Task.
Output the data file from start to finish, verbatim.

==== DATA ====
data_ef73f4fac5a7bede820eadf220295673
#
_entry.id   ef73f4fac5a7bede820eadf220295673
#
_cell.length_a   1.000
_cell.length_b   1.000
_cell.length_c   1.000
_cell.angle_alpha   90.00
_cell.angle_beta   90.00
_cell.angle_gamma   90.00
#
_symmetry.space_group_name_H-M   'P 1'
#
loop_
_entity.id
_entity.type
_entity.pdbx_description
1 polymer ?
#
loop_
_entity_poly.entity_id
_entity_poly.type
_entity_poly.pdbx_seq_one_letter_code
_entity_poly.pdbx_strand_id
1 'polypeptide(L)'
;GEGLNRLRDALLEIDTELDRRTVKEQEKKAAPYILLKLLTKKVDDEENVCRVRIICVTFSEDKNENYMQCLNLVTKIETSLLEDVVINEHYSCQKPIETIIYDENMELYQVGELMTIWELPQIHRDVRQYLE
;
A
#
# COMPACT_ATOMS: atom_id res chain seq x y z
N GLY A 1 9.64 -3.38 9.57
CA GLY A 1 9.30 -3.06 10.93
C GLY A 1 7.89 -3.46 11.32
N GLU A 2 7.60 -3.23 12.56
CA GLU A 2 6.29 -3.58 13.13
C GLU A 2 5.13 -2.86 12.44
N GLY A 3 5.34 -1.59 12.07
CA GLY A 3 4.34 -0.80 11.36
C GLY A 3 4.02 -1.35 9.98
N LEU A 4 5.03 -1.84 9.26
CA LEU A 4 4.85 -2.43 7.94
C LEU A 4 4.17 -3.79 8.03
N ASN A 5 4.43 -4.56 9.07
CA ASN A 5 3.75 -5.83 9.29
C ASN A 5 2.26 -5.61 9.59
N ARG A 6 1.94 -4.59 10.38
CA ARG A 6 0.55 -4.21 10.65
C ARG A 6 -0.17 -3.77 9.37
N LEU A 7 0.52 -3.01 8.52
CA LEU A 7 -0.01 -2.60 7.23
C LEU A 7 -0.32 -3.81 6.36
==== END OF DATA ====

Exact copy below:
data_ef73f4fac5a7bede820eadf220295673
#
_entry.id   ef73f4fac5a7bede820eadf220295673
#
_cell.length_a   1.000
_cell.length_b   1.000
_cell.length_c   1.000
_cell.angle_alpha   90.00
_cell.angle_beta   90.00
_cell.angle_gamma   90.00
#
_symmetry.space_group_name_H-M   'P 1'
#
loop_
_entity.id
_entity.type
_entity.pdbx_description
1 polymer ?
#
loop_
_entity_poly.entity_id
_entity_poly.type
_entity_poly.pdbx_seq_one_letter_code
_entity_poly.pdbx_strand_id
1 'polypeptide(L)'
;GEGLNRLRDALLEIDTELDRRTVKEQEKKAAPYILLKLLTKKVDDEENVCRVRIICVTFSEDKNENYMQCLNLVTKIETSLLEDVVINEHYSCQKPIETIIYDENMELYQVGELMTIWELPQIHRDVRQYLE
;
A
#
# COMPACT_ATOMS: atom_id res chain seq x y z
N GLY A 1 9.64 -3.38 9.57
CA GLY A 1 9.30 -3.06 10.93
C GLY A 1 7.89 -3.46 11.32
N GLU A 2 7.60 -3.23 12.56
CA GLU A 2 6.29 -3.58 13.13
C GLU A 2 5.13 -2.86 12.44
N GLY A 3 5.34 -1.59 12.07
CA GLY A 3 4.34 -0.80 11.36
C GLY A 3 4.02 -1.35 9.98
N LEU A 4 5.03 -1.84 9.26
CA LEU A 4 4.85 -2.43 7.94
C LEU A 4 4.17 -3.79 8.03
N ASN A 5 4.43 -4.56 9.07
CA ASN A 5 3.75 -5.83 9.29
C ASN A 5 2.26 -5.61 9.59
N ARG A 6 1.94 -4.59 10.38
CA ARG A 6 0.55 -4.21 10.65
C ARG A 6 -0.17 -3.77 9.37
N LEU A 7 0.52 -3.01 8.52
CA LEU A 7 -0.01 -2.60 7.23
C LEU A 7 -0.32 -3.81 6.36